A third-generation printer, Dustin LeFebvre delivers his vision for Specialty Print Communications as EVP, Marketing through strategy, planning and new product development. With a rich background ranging from sales and marketing to operations, quality control and procurement, Dustin takes a wide-angle approach to SPC
A recent blog post in Dead Tree Edition teased at the prospect of a possible Quad/NewPage merger. It’s fascinating to consider…and my thoughts on the topic will hopefully become clear as you read this post. First, however, let’s establish one fact—mergers don’t really exist. There’s the acquirer and then there’s the acquired. Feel free to verify that with the people from World Color, Stora Enso, and currently, the company formerly known as Vertis.
Any ideas of who the acquirer might be on this potential Frankenstein?
NewPage doesn’t release annual reports, but as a public company, Quad does. Its most recent 10K filing is almost a year old, but I took a look anyway to discover insights into its business strategy and search for hints of a possible deal with a paper mill.
Quad’s services fall into three buckets: printing, media solutions, and logistics. These services deliver value to their customers by:
Initially, I imagined that Quad’s strategy is to hope that print successfully integrates with other media to remain a viable marketing channel while they hold out as the low cost provider to build market share. Hope may be a political campaign slogan, but it’s no substitute for strategy.
Upon further review, I concluded that Quad’s strategy is to protect its core. Thus, its focus is on print, media solutions, and logistics. Nowhere in their filing, however, do I see hints of “purchasing the largest manufacturer of coated paper in North America,” but I keep a travel bag in my trunk and I’m always ready for the unexpected adventure.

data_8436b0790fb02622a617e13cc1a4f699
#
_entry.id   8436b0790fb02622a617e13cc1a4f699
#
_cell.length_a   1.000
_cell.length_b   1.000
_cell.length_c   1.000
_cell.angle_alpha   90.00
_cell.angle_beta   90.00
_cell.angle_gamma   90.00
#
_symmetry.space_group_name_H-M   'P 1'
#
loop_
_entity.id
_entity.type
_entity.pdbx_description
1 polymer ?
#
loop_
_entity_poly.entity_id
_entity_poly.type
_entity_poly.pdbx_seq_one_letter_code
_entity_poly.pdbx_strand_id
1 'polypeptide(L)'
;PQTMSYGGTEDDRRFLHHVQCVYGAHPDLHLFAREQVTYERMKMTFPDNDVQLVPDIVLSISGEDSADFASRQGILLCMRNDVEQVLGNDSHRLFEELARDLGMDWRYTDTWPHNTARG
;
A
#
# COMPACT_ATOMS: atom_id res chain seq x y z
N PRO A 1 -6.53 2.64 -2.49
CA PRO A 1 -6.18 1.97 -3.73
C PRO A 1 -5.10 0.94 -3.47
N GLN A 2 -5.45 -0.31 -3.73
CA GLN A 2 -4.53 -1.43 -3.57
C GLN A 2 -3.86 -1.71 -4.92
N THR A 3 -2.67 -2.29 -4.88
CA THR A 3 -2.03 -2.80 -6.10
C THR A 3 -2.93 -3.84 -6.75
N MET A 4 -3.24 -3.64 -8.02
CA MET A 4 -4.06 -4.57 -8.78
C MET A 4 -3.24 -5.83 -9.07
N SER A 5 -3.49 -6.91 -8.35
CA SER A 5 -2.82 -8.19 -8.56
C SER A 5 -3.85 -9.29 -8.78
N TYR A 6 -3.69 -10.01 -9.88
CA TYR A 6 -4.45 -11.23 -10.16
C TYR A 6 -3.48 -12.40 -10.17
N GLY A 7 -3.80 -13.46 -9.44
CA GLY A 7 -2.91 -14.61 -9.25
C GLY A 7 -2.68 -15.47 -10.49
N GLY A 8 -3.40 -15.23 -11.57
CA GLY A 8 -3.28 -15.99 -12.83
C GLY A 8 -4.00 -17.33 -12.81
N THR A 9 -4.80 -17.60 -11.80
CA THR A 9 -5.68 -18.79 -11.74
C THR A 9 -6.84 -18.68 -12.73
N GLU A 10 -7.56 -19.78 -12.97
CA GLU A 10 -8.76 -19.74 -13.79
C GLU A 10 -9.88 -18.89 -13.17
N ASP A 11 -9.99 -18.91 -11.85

If Quad were to go after NewPage, the investment thesis would primarily involve scope. Why would a company focused on the scale of its current business (to be a low cost provider) engage in a “bet the company” deal based upon scope? To examine the merits of a prospective Quad backwards integration, a look at Jeffrey Dyer’s When to Ally and When to Acquire provides a framework for analysis.
First, we examine the nature of the synergies of a proposed merged entity. I would classify them as modular and liken them to airlines and hotels. Those who fly airplanes probably buy hotel rooms and vice versa, but when they’re bundled together, consumers normally don’t see tangible benefits. And the companies soon realize that their supposed synergies don’t create any value. Hotels have no use owning airlines, which is why you see business alliances as opposed to acquisitions.
Next, we look at the resources of each organization. By and large, their resources are hard ones—plants and equipment—as opposed to soft—people and ideas. However, because these resources perform different functions, there are few synergies of substance. Some might claim that sales synergies could be realized, but I’m not convinced that NewPage could sell to Quad more efficiently just because they’re owned by them. NewPage would still have to sell to other printers, and to do so, they would need to remain independent from Quad. In fact, IP and xpedx might serve as a good example because they’re not integrated, which kills SG+A synergies.
Next, we evaluate the redundancy of the firms’ resources. As vertically integrated companies, there is almost no redundancy. No redundancy, no synergies, no savings, no benefits and in the end, no reason to acquire.
When we look at the market factors for a deal, I would consider the degree of uncertainty to be relatively high based upon stock betas of Quad (1.36) and comps of NewPage, Domtar (1.75), SAPPI (1.29), and IP (1.54). High risk demands a big reward, and that doesn’t look possible with these two entities, each operating in mature markets.
So, does a NewPage acquisition help Quad maximize its customers’ print ROI? Does it help them lower their costs? From my vantage point, it does nothing on to help its customers, and I don’t see much effect on its costs either. We have two mature companies, neither of which has strategies that complement the other, and they’re both looking at a “bet the company” deal. It doesn’t make much sense to me.
So while I have affection for both companies at hand, any deal between them would certainly be a dog.